Increasing confidence as a result of gaining experience, is an invaluable result of time spent on the water. Each time we find ourselves in a new situation, we put additional ‘tools’ in our ‘toolbox’, build more confidence and become more ambitious.
Maybe keen to undertake a longer passage, a trip that involves an overnight stay or a night-time entry into a familiar destination, only previously entered by day.
Once we reach a certain level of competence, it is easy to rely on gaining knowledge-by-doing, but it is important to be aware that there may be certain gaps that can be better filled by training, rather than experience.
Emma Clayton, RYA Chief Instructor for the Shorebased schemes, says: “Practical training, like the RYA Powerboat Level 2 course, is geared towards hands-on, boat handling time and introduces the practical application of theoretical elements through executing short passages. Whilst this provides a seeing-and-doing approach, it does mean that the acquired knowledge is largely limited to what was experienced on the day, and does not necessarily provide the breadth of knowledge required to deal with the infinite number of situations that could arise, even on short passages.
“The RYA shorebased courses provide a greater depth of knowledge in a number of areas, and with options for online and distance learning - as well as in the classroom – it’s never been easier to pick up those tools.”
Understanding charts & publications
Whilst most of us will have that go-to list of favourite and familiar destinations we’ll happily visit time and time again, you can’t beat the thrill of going somewhere new and unknown.
But exploring new areas requires planning; how far away is my destination and how long will it take to get there? When will the tidal stream assist the journey and provide enough height of tide to enter - and to leave? What hazards are there on route? What type of traffic am I likely to encounter? What does that chart symbol that looks like an asterisk mean?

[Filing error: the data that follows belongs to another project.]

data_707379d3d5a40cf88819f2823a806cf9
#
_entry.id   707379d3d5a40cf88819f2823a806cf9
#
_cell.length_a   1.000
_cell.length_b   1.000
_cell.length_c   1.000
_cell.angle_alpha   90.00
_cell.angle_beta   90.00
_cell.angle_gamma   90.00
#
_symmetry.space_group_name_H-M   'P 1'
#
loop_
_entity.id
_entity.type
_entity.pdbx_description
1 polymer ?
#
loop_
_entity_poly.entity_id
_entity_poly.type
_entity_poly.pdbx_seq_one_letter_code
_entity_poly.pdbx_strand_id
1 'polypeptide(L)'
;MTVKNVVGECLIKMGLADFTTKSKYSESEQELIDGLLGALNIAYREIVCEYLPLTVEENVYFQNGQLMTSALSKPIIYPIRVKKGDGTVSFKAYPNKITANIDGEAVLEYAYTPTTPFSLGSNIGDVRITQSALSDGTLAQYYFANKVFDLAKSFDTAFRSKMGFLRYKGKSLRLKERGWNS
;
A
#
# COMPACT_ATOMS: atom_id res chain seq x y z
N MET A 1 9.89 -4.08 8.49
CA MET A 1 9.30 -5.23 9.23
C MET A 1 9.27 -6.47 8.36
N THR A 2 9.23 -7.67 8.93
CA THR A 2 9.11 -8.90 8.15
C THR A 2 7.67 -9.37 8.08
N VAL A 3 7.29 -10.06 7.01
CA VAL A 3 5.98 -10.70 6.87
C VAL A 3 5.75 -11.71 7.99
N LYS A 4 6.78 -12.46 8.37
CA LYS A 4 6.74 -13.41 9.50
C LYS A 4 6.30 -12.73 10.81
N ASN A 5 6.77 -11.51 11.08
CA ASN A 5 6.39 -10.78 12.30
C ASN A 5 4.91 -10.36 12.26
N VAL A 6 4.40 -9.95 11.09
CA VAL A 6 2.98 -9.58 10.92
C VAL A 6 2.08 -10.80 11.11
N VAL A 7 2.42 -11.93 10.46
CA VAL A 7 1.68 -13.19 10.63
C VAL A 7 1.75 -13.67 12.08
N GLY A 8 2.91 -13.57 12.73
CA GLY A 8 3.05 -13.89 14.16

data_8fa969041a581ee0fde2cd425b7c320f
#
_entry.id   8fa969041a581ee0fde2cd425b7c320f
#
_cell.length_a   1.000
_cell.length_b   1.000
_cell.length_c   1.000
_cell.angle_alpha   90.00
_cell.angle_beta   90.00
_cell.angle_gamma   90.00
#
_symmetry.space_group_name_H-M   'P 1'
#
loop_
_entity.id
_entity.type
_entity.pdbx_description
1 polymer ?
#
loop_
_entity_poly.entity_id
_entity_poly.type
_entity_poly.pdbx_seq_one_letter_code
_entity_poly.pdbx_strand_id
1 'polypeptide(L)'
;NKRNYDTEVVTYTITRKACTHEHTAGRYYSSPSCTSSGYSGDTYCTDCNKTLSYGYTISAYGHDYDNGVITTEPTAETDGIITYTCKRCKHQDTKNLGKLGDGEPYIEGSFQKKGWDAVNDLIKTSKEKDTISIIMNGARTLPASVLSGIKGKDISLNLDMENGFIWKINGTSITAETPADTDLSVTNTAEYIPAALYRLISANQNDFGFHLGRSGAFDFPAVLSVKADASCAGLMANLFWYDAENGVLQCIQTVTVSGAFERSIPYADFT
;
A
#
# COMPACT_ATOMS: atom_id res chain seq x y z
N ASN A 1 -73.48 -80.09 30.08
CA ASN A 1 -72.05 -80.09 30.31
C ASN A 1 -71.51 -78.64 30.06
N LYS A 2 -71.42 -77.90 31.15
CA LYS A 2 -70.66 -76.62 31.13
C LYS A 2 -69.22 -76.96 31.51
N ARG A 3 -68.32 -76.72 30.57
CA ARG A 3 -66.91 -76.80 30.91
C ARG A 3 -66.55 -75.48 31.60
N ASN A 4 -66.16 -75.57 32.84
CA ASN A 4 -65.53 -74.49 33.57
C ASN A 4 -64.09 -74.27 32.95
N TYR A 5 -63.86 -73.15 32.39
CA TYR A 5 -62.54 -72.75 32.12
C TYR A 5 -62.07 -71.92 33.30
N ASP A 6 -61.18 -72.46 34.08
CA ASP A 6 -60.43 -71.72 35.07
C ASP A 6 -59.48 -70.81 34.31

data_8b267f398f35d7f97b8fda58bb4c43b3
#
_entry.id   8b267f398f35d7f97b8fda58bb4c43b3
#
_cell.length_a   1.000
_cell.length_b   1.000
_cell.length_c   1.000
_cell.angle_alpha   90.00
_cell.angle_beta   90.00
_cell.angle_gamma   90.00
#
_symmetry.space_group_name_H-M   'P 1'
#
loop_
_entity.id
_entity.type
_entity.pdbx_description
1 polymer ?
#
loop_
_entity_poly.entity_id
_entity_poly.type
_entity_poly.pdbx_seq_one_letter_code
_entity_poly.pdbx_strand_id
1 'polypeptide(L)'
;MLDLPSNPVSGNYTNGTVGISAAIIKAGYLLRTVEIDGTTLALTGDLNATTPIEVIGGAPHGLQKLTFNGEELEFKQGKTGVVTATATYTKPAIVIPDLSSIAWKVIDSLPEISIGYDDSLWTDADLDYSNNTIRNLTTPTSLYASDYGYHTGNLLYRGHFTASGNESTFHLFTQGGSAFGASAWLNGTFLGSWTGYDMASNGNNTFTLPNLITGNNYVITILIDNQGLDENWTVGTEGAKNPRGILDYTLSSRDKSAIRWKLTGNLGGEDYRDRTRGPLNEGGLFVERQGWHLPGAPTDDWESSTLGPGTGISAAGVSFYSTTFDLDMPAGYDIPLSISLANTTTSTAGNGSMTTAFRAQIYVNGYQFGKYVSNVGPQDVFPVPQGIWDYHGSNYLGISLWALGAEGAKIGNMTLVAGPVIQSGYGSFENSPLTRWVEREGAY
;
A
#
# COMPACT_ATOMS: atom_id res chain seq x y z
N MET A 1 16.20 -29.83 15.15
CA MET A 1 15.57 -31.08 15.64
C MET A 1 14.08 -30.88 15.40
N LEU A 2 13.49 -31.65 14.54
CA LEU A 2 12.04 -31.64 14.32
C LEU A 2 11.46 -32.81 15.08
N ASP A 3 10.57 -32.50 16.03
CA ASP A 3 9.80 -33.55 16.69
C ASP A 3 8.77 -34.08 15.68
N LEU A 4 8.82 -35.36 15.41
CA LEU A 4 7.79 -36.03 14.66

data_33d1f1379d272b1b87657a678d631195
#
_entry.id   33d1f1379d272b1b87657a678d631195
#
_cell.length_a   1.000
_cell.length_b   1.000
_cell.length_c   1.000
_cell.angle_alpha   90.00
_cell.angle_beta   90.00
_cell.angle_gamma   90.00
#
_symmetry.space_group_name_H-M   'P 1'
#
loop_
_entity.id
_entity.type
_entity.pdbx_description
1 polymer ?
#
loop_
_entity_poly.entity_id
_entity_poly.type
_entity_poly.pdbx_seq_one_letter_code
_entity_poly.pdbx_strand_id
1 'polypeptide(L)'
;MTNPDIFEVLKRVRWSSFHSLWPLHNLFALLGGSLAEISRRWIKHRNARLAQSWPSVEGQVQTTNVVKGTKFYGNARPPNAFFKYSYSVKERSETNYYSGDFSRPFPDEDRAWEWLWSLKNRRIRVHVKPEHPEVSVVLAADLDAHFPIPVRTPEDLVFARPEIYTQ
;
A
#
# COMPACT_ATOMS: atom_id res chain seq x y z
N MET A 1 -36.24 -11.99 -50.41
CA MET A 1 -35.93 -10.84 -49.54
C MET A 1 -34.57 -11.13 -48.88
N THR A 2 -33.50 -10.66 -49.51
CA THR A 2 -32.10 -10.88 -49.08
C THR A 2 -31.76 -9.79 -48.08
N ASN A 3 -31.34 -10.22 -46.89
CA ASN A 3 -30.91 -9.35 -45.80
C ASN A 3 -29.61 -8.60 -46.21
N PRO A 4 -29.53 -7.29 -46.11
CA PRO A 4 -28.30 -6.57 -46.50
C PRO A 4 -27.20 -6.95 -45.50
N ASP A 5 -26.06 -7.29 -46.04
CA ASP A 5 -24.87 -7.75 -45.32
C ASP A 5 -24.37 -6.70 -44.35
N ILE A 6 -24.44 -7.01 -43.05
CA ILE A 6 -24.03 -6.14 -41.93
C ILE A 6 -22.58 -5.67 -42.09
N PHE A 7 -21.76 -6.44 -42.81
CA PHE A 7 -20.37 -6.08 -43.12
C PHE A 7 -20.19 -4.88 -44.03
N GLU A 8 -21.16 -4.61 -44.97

Anybody planning a passage needs to know where - and how - to find the answers to these questions. As well as understanding what impact this will have when out on the water.
Often, the most rewarding places to explore tend to be those that involve close-quarters navigation. The estuaries, beaches and harbours, or little nooks and crannies at the shallow end of a river – the ones that are likely to be inaccessible to bigger boats, or even to people on foot.
Unless you have local knowledge, the only safe way to explore these hidden gems is through close scrutiny of a chart, consultation of available pilotage information and making a few notes for quick reference.
Pilotage techniques - buoy hopping, bearings and clearing bearings, leading marks, charted and improvised transits and back transits, turning points, depth contours that are adjusted for tide, to name a few – can help to make the first, final and trickier stages of a journey far less stressful.
Knowing exactly where you are at all times is key. Not only to ensure that you are safe at the present moment, but also to ensure that you are safe to continue on a current or new course. This is even more important when travelling at high speed.
Electronic and paper-based techniques for position fixing, usually work best when used together and provide a means for one to verify the other.
Being aware of how accurately or approximately you need to know your position is another skill. In open water an approximate position might suffice, but in confined, shallow, hazardous or busy waters, a greater level of accuracy is usually required.
There are a diverse number of techniques available for position fixing and it is unlikely that they can be taught from scratch on a single trip. A shorebased course teaches these techniques so that they can be pulled out of the ‘toolbox’ at the right time.
Rules of the road